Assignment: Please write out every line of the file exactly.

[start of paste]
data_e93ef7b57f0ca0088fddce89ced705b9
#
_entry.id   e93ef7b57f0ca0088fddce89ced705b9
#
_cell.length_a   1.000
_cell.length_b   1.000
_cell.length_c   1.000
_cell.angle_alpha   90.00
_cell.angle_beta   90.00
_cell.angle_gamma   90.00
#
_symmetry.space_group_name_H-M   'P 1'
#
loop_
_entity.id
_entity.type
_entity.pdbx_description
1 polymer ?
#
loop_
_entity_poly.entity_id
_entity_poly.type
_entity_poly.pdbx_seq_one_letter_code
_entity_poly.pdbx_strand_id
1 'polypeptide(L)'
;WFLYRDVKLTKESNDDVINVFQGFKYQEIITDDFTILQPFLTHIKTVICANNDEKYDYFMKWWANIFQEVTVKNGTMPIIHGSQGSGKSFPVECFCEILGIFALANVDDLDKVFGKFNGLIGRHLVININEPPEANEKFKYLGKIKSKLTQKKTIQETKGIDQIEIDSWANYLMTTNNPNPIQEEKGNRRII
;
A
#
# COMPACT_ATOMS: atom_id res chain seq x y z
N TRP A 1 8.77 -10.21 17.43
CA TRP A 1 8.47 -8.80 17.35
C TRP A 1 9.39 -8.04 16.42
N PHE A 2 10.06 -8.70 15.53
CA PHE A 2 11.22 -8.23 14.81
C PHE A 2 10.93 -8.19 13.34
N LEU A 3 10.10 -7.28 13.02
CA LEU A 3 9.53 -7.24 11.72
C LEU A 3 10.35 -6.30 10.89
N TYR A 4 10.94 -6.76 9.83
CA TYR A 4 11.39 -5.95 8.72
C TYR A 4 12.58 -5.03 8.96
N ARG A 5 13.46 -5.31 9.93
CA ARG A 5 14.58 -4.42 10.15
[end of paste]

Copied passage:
data_e93ef7b57f0ca0088fddce89ced705b9
#
_entry.id   e93ef7b57f0ca0088fddce89ced705b9
#
_cell.length_a   1.000
_cell.length_b   1.000
_cell.length_c   1.000
_cell.angle_alpha   90.00
_cell.angle_beta   90.00
_cell.angle_gamma   90.00
#
_symmetry.space_group_name_H-M   'P 1'
#
loop_
_entity.id
_entity.type
_entity.pdbx_description
1 polymer ?
#
loop_
_entity_poly.entity_id
_entity_poly.type
_entity_poly.pdbx_seq_one_letter_code
_entity_poly.pdbx_strand_id
1 'polypeptide(L)'
;WFLYRDVKLTKESNDDVINVFQGFKYQEIITDDFTILQPFLTHIKTVICANNDEKYDYFMKWWANIFQEVTVKNGTMPIIHGSQGSGKSFPVECFCEILGIFALANVDDLDKVFGKFNGLIGRHLVININEPPEANEKFKYLGKIKSKLTQKKTIQETKGIDQIEIDSWANYLMTTNNPNPIQEEKGNRRII
;
A
#
# COMPACT_ATOMS: atom_id res chain seq x y z
N TRP A 1 8.77 -10.21 17.43
CA TRP A 1 8.47 -8.80 17.35
C TRP A 1 9.39 -8.04 16.42
N PHE A 2 10.06 -8.70 15.53
CA PHE A 2 11.22 -8.23 14.81
C PHE A 2 10.93 -8.19 13.34
N LEU A 3 10.10 -7.28 13.02
CA LEU A 3 9.53 -7.24 11.72
C LEU A 3 10.35 -6.30 10.89
N TYR A 4 10.94 -6.76 9.83
CA TYR A 4 11.39 -5.95 8.72
C TYR A 4 12.58 -5.03 8.96
N ARG A 5 13.46 -5.31 9.93
CA ARG A 5 14.58 -4.42 10.15